Rin’s servant, Archer may be archer class, but for reasons best known to the creators, he shuns the bow in favour of a pair of swords. The white-haired reincarnation of Shirou (how could anyone count such an annoying lead as a legendary hero), Archer is forced to spend most of his time off screen in invisible mode, before sacrificing himself with a Bad Engrish final attack in order to whittle down Berserker’s life count. Oddly, he is then glimpsed in a duel with Shirou in the second OP, a duel that can never come to pass in the anime. To his credit, he tries to impart some wisdom to Shirou, but his younger self refuses to listen.
Ilya “I want to sleep with Shirou-niichan!”
The series’ obligatory loli-bait, Ilya controls the ultra-strong Berserker, but always manages to get bored or call off the battle if there is any chance of her winning and defeating a main character. Her primary aim is to become first wife in Shirou’s harem.
The hulking reincarnation of Hercules, Berserker is a convenient mid-boss with twelve lives (give or take a few inconsistencies) and nothing in the way of dialogue. His lives are whittled down via Archer’s sacrifice, Rin’s jewel magic and a convenient plot device sword created by Shirou.
Lancer “Why did the writers forget about me?”
The reincarnation of an Irish hero, Lancer must be applauded for trying to kill Shirou not once, but twice (and if not for the demands of the plot, he would have succeeded). Unfortunately, for the bulk of the series, he is forced to take an extended holiday in Ireland whilst waiting for the writers to remember his existence.
Shinji “Hahahahaha!! Does that sound unbalanced enough?”
Every series needs a psychotic yet ultimately cowardly antagonist, and Shinji fills in that role for Fate until his timely demise. He’s more of a warm up to the main event than anything important in himself.
Rider “Fancy a little S&M?”
The bondage queen reincarnation of Medusa, Rider gets to dress up in her dominatrix outfit and attack the heroes with her chain whips until finally death is switched on and she becomes the first to die.
Sakura “Shirou was mine first!”
Shinji’s sister, and Shirou’s default live-in housemaid, Sakura handles the housework so that Shirou can scout new harem members. She is later revealed to actually be Rin’s long lost sister, and even gets a turn as a bondage queen under Caster’s control, but by then, there’s little reason to care.
Kuzuki “I want to be EVIL”
A teacher at Shirou’s school with pretensions to evil, Kuzuki works with Caster (although technically, he isn’t her master). Both he and his mild backstory are entirely uninteresting.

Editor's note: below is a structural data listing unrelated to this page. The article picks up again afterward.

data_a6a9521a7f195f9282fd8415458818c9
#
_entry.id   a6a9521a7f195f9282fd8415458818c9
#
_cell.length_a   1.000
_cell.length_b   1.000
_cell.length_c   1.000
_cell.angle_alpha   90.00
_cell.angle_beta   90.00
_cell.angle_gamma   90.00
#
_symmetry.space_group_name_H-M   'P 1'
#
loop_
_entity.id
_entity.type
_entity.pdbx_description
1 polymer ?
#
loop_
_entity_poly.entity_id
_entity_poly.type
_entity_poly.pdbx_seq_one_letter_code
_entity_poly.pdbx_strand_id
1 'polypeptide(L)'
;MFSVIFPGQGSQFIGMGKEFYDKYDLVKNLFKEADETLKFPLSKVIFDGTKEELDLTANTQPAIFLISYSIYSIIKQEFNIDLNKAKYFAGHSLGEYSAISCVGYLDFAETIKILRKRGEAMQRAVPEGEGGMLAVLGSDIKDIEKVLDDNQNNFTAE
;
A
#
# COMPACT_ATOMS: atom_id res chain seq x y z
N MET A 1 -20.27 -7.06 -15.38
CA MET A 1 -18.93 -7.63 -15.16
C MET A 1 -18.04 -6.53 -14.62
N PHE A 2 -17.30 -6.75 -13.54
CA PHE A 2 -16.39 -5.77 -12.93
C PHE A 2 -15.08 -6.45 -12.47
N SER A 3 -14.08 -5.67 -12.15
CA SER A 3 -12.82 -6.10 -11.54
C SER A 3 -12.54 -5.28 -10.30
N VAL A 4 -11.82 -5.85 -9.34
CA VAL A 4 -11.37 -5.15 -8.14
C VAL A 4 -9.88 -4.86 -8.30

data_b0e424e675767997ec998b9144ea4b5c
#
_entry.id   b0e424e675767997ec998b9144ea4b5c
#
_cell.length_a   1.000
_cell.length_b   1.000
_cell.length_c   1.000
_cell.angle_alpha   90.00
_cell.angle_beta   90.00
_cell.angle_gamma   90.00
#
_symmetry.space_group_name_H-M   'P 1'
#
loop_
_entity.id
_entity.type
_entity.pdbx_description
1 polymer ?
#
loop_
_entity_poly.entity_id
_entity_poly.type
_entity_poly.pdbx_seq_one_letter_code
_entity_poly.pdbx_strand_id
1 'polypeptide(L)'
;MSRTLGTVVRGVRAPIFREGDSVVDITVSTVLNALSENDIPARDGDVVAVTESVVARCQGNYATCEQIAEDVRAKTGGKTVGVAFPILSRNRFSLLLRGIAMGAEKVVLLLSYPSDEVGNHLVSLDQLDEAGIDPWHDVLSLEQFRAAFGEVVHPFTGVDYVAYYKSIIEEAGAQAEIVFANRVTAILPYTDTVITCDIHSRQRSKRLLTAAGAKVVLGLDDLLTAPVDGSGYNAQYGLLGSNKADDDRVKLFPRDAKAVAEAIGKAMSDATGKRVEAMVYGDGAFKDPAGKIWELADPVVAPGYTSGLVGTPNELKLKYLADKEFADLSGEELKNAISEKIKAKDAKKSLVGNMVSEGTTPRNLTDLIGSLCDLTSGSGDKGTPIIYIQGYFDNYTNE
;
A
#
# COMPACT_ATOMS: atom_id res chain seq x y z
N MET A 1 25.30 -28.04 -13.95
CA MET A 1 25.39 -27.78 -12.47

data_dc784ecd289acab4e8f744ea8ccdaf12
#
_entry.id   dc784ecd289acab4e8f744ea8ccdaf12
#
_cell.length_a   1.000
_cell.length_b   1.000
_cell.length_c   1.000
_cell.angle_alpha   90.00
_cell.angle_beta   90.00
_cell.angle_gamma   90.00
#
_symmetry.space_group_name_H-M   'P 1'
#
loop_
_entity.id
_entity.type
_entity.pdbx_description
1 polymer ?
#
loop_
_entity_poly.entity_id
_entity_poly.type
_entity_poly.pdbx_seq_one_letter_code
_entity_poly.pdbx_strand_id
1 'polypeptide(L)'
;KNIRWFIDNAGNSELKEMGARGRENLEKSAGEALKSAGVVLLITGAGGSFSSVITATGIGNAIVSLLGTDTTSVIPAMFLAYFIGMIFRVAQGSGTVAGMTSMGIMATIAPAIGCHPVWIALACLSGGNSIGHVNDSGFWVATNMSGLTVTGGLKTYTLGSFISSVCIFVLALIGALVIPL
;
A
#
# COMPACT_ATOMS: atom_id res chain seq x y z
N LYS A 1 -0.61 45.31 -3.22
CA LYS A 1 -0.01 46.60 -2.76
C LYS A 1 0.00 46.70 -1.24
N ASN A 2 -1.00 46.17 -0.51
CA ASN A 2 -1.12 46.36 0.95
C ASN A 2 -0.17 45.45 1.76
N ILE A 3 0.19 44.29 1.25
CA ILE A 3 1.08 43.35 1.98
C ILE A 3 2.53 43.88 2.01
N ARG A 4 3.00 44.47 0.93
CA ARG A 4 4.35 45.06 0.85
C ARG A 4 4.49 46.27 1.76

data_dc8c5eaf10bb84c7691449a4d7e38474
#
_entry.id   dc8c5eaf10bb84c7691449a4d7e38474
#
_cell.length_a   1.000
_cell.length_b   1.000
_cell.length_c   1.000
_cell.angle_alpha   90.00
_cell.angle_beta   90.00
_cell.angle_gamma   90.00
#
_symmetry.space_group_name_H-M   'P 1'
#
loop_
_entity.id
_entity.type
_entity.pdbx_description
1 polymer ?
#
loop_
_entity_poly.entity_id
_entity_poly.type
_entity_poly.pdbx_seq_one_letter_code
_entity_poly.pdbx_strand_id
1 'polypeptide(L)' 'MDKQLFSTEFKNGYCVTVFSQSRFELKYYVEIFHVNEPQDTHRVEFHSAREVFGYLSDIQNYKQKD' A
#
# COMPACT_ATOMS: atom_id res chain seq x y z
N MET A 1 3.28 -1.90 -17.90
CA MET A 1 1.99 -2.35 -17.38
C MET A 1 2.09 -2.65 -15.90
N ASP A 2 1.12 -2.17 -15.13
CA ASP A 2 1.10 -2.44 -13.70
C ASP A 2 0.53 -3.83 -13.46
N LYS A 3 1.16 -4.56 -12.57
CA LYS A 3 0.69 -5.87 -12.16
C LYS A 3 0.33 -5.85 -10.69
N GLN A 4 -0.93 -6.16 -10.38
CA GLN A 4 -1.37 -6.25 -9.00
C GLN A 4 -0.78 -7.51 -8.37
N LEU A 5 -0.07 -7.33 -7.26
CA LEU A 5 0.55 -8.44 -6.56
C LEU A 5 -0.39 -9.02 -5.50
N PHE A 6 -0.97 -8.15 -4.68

Caster “I also want to be EVIL”
The reincarnation of Medea, Caster killed her original Master, teamed up with Kuzuki, and summoned Assassin to be a frontline attacker. Despite her superior character design, she chooses to remain hooded.
Assassin “Let’s have an action scene”
Default hired muscle for the Kuzuki/Caster faction, he is more of a samurai than an assassin, and a reincarnation of a hero who is fictional even in the Fate world.
Kirei “Let’s destroy the world- come on, it’ll be fun”
At the beginning of the series, Kirei is the arbiter of the Holy Grail War (he won the last one by default, but received no prize), and the go-to guy for exposition. Since he is a priest, however, he is naturally the evil final boss of the series, who takes pleasure in capturing Ilya and using black slimy tentacles. Master of both Gilgamesh and Lancer, his goal is nothing less than to make the world more exciting by turning it into a flaming bloodbath. Who wouldn’t want to aspire to that?
Gilgamesh “Saber is mine, Saber is mine, Saber is mine…”
The leftover Archer class servant from the last Holy Grail War, Gilgamesh has exceedingly poor fashion sense, favouring Gold Piros armour and a spiky haircut. His goal is to make Saber his woman, and to that end he too forsakes the bow for any number of swords.
The curse of being an even more minor character than Lancer: The above characters may seem underdeveloped, but they are nothing compared to such personalities as Shirou’s teacher Taiga, friend Issei, or the head of the archery club- each of whom seem to have some purpose at the start, but are forced further and further off screen.
And so, at its conclusion, did Fate leave us with anything except a bitter mixture of relief and disappointment? Not really, it seems, unless one counts the money casually spent on overpriced Rin and Saber and figures. Unfortunately, the anime itself fell far short of expectations, and so, after the “True Mai-Otome” (contrary to all evidence, I am still working on this) expect “Fate/Stay Night Remix”, aka “yet another attempt to rewrite the story”.
Afterword: 6 things that are actually good about Fate/Stay Night
1. Character designs and artwork (selected characters only)
3. Selected 1/8 and 1/6 figures
4. Next episode preview music
5. Shirou getting run through with a lance (why did he have to survive?)
6. First OP, “Disillusion”